Warm weather is fast approaching, and with that comes an increase in air conditioner installs. This brings up an important topic: correctly evacuating a system. The right way has nothing to do with time; it’s about the level vacuum achieved and if that level held when isolated.
Be sure to have the tools listed below for the job otherwise the task cannot be properly performed. Do NOT proceed until you are properly equipped.
- Vacuum pump with extra oil
- Micron gauge
- Evacuation hose and vacuum rated core puller (optional)
First we’ll use the evacuation hose and core puller. Connect the core puller to the liquid line service port and remove the core. Next, connect the hose to the core puller and the larger end to the vacuum pump. Then connect the micron gauge to the suction service port. Lastly, turn the micron gauge on and start the pump. Allow the pump to run while keeping an eye on the micron gauge. Most manufacturers recommend a level below 500 microns.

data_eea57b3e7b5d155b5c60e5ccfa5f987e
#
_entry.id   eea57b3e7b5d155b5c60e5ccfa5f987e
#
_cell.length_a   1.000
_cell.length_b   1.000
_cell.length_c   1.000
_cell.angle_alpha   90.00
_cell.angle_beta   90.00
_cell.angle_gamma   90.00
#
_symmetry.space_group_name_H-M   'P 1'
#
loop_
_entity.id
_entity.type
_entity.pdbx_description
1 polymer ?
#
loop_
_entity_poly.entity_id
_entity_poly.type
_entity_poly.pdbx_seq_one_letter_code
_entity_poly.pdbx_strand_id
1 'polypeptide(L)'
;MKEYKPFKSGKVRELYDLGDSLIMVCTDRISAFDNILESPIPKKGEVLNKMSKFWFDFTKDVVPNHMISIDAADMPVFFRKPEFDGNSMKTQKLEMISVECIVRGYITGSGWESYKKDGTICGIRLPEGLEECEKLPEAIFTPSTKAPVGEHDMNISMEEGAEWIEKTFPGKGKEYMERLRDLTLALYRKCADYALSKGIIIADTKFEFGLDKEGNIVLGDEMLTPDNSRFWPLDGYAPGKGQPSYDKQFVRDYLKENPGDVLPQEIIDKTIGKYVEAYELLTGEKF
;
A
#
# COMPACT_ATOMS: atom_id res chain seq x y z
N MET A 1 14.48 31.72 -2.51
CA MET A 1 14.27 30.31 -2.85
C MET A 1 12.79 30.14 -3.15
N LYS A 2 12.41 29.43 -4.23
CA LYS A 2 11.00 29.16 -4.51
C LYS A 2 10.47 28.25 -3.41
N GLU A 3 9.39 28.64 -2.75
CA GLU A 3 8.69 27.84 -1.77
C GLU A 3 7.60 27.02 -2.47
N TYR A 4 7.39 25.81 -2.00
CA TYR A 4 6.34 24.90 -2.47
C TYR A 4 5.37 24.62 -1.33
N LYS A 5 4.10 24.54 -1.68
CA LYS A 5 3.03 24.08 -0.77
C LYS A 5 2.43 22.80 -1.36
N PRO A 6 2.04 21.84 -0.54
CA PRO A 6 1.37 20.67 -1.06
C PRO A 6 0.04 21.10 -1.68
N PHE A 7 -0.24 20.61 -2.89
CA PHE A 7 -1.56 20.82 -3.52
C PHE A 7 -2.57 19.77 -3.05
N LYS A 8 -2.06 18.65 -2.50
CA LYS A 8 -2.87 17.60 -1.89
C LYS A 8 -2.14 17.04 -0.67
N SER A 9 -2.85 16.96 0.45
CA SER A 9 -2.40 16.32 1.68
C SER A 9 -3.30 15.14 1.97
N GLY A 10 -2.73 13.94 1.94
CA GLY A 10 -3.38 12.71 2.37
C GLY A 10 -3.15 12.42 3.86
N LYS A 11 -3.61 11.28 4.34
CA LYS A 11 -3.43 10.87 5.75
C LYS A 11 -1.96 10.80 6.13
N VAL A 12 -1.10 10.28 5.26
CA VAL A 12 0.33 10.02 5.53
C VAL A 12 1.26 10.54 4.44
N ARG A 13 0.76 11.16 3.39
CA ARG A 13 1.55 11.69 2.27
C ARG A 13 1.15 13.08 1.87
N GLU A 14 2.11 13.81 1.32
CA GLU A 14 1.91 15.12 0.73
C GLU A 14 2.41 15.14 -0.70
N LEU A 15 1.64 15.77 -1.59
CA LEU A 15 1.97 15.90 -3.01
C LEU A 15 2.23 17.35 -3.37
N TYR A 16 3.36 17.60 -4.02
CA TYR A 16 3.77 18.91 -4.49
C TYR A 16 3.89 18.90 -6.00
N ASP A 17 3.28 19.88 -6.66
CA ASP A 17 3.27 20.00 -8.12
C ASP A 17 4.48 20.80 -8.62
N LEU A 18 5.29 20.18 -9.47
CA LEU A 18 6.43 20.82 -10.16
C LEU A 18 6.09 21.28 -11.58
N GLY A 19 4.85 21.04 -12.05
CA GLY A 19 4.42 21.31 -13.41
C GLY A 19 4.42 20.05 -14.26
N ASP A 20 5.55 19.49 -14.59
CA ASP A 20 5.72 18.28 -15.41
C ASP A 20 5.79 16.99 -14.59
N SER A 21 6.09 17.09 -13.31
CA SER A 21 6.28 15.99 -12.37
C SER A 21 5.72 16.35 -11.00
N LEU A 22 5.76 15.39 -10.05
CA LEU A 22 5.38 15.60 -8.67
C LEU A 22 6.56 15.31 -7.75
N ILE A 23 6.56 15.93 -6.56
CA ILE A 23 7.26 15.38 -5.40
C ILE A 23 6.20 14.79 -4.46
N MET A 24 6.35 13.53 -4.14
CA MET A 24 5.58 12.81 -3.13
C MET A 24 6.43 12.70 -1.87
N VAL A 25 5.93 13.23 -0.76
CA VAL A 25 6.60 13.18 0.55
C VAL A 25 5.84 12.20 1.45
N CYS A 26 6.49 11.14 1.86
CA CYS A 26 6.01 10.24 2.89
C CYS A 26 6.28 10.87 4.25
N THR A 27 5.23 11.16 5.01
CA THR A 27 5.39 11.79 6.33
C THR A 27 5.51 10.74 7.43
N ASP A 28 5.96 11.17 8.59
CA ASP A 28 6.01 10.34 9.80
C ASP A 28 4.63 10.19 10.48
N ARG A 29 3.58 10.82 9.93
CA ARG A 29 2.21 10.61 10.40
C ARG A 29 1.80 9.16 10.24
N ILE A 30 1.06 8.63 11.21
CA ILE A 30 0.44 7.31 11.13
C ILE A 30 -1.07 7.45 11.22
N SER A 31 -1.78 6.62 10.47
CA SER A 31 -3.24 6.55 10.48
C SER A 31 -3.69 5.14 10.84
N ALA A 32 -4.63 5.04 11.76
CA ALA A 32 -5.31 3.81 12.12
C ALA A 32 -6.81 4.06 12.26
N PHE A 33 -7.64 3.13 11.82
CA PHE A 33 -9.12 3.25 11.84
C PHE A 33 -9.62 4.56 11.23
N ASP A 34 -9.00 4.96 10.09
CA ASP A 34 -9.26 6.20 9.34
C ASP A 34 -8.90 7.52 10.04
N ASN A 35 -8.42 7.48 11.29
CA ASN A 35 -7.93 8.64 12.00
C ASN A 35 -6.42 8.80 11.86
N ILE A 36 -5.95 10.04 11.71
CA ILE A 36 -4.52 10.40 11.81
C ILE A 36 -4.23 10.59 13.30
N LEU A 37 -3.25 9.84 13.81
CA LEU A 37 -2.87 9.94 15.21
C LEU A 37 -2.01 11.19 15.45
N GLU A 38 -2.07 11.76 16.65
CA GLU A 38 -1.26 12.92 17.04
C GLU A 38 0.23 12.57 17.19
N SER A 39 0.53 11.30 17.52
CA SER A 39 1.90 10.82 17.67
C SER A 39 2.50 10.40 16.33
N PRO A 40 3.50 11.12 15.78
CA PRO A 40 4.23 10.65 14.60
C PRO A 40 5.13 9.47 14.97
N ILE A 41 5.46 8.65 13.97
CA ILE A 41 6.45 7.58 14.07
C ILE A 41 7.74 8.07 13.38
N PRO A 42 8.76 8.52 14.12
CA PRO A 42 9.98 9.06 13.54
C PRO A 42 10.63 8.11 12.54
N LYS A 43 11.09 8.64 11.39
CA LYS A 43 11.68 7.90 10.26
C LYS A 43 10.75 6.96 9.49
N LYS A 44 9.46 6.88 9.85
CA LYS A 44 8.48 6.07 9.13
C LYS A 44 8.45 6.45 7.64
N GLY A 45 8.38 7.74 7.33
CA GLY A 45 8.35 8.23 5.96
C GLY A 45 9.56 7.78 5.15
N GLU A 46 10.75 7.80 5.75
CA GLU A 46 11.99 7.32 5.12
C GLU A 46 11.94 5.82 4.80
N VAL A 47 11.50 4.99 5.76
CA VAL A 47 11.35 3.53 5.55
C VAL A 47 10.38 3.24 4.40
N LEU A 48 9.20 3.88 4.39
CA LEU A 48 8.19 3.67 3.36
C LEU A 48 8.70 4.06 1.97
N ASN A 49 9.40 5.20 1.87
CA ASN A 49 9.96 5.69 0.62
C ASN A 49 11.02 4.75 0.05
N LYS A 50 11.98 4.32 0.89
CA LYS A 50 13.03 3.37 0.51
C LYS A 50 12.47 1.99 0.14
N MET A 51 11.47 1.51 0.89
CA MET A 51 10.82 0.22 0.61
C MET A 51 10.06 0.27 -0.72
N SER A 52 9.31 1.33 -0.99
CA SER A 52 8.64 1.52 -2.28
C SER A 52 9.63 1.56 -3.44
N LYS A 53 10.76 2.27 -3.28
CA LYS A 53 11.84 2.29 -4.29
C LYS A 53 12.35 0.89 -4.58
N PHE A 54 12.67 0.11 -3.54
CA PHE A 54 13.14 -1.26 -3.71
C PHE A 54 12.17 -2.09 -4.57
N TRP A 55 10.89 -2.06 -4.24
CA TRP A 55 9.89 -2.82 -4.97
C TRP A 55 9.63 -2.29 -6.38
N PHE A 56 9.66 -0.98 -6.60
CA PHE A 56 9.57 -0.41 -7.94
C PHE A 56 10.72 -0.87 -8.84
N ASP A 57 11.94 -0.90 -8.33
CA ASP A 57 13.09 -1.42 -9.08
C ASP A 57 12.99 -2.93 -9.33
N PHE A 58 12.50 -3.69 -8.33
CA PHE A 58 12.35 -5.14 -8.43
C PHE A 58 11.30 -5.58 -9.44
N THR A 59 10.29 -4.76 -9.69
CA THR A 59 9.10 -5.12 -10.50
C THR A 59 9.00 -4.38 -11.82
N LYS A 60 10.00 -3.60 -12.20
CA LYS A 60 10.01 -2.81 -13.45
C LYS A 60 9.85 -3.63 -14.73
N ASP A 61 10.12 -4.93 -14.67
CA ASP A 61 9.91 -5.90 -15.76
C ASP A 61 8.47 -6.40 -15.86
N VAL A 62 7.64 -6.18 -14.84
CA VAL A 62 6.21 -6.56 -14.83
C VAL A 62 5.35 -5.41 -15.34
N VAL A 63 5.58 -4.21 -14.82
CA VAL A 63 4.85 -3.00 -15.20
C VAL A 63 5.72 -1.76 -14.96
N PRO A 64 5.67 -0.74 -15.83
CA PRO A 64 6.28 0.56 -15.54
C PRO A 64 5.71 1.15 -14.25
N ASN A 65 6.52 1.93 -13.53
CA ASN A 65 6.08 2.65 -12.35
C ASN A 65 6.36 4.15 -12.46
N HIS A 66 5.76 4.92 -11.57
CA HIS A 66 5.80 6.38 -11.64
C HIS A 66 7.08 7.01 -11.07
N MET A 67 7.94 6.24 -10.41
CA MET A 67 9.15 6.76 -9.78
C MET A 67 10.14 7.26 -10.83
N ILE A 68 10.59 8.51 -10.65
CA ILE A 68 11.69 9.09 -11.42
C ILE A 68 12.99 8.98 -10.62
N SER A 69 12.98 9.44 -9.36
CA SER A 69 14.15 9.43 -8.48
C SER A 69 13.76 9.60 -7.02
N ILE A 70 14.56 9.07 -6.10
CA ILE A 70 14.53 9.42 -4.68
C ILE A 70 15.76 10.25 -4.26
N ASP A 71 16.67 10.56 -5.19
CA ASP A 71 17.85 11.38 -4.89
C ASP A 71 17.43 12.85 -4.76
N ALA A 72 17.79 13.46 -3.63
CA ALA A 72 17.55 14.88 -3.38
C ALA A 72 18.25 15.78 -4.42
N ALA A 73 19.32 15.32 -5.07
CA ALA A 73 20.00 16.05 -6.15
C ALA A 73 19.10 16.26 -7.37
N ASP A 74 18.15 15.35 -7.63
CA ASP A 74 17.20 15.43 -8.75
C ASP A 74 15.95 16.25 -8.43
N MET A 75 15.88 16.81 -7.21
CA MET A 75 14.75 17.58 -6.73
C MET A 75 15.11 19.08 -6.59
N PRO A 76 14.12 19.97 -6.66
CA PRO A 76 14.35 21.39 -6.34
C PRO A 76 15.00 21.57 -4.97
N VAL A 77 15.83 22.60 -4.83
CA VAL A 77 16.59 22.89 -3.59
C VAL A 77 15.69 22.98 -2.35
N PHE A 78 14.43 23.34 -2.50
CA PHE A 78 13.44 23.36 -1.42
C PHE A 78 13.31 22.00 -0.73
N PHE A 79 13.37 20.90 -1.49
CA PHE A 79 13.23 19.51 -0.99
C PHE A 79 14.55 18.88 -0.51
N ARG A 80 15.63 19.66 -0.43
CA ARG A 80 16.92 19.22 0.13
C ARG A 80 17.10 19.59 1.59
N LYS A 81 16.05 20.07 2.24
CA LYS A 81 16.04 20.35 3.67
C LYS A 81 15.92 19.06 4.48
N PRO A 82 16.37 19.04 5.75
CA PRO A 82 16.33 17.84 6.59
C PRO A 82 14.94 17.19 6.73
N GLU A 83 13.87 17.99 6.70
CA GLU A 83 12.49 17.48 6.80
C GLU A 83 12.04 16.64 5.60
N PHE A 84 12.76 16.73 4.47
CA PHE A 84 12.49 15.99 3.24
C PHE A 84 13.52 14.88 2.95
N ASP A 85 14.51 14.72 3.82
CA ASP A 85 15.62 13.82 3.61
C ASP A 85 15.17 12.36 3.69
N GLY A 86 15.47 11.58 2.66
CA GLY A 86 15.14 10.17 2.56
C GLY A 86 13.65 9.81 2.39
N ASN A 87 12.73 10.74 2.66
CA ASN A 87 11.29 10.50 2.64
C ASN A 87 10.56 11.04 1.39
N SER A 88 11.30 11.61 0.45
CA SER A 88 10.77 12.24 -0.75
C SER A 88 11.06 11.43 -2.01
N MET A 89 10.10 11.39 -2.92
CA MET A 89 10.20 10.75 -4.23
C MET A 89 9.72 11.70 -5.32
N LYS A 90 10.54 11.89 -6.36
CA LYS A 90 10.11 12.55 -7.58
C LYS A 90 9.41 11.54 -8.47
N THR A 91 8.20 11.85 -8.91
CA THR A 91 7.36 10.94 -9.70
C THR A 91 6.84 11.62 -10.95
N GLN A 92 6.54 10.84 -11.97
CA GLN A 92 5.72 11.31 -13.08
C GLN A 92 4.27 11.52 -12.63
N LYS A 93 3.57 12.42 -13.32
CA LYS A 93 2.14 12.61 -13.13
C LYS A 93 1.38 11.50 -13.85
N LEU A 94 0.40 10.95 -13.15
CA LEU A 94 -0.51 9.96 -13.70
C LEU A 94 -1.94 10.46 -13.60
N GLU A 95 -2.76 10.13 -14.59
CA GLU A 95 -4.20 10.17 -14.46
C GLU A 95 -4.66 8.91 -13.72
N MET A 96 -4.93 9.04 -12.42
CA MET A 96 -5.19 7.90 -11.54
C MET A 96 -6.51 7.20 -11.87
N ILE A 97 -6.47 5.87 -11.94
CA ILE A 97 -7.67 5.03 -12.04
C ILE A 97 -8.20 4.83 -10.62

Removing the “air” is easy and is usually done by 5000 microns. Dehydrating the system is a bit more di cult and requires a deep vacuum. How are we actually removing moisture? As we pull a deep vacuum we reduce the boiling point of water, which allows the moisture in the air to boil o at ambient temperature.
Once we’ve achieved the correct micron level, isolate the pump from the system by closing o the valve on the pump or by closing the valve on the core puller. Wait about 30 minutes. If it holds vacuum without going over the 500-micron mark, the system is sealed and properly dehydrated. You may need to pull below 500 microns to get it to hold at 500 when isolated. This method is good for most residential systems. Commercial, industrial, and refrigeration systems may have a different goal.
It’s hard to say exactly how long it will take. Having fresh oil in a properly functioning vacuum pump will help speed things along. If you need technical assistance please call the Famous Supply Tech Support Team.
18 Years Industry Experience
Cell (330) 962-2491